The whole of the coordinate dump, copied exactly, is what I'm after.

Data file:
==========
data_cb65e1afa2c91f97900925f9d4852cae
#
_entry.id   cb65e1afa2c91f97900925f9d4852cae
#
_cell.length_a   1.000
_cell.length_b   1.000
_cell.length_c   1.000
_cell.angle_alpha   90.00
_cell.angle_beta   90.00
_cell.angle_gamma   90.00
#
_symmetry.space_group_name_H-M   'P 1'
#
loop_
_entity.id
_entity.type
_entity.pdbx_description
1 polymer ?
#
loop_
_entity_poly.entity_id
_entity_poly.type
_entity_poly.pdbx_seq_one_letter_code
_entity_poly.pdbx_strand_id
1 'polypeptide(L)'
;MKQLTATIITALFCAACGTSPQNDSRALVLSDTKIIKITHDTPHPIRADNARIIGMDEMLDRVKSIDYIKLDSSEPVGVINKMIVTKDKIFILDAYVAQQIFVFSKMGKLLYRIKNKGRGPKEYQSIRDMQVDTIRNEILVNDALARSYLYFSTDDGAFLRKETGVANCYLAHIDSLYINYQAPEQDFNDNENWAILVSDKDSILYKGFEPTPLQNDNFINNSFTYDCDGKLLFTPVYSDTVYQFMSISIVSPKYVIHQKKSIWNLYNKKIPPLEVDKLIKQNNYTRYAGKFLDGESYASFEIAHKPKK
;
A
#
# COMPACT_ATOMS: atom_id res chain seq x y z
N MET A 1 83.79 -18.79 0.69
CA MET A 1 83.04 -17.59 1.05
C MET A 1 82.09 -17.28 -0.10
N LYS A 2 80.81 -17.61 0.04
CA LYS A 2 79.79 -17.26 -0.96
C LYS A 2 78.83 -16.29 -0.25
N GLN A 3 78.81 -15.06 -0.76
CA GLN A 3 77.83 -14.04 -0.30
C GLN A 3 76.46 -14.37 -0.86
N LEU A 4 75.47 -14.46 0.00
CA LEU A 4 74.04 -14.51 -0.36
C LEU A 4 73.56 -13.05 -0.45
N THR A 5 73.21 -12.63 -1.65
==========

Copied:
data_cb65e1afa2c91f97900925f9d4852cae
#
_entry.id   cb65e1afa2c91f97900925f9d4852cae
#
_cell.length_a   1.000
_cell.length_b   1.000
_cell.length_c   1.000
_cell.angle_alpha   90.00
_cell.angle_beta   90.00
_cell.angle_gamma   90.00
#
_symmetry.space_group_name_H-M   'P 1'
#
loop_
_entity.id
_entity.type
_entity.pdbx_description
1 polymer ?
#
loop_
_entity_poly.entity_id
_entity_poly.type
_entity_poly.pdbx_seq_one_letter_code
_entity_poly.pdbx_strand_id
1 'polypeptide(L)'
;MKQLTATIITALFCAACGTSPQNDSRALVLSDTKIIKITHDTPHPIRADNARIIGMDEMLDRVKSIDYIKLDSSEPVGVINKMIVTKDKIFILDAYVAQQIFVFSKMGKLLYRIKNKGRGPKEYQSIRDMQVDTIRNEILVNDALARSYLYFSTDDGAFLRKETGVANCYLAHIDSLYINYQAPEQDFNDNENWAILVSDKDSILYKGFEPTPLQNDNFINNSFTYDCDGKLLFTPVYSDTVYQFMSISIVSPKYVIHQKKSIWNLYNKKIPPLEVDKLIKQNNYTRYAGKFLDGESYASFEIAHKPKK
;
A
#
# COMPACT_ATOMS: atom_id res chain seq x y z
N MET A 1 83.79 -18.79 0.69
CA MET A 1 83.04 -17.59 1.05
C MET A 1 82.09 -17.28 -0.10
N LYS A 2 80.81 -17.61 0.04
CA LYS A 2 79.79 -17.26 -0.96
C LYS A 2 78.83 -16.29 -0.25
N GLN A 3 78.81 -15.06 -0.76
CA GLN A 3 77.83 -14.04 -0.30
C GLN A 3 76.46 -14.37 -0.86
N LEU A 4 75.47 -14.46 0.00
CA LEU A 4 74.04 -14.51 -0.36
C LEU A 4 73.56 -13.05 -0.45
N THR A 5 73.21 -12.63 -1.65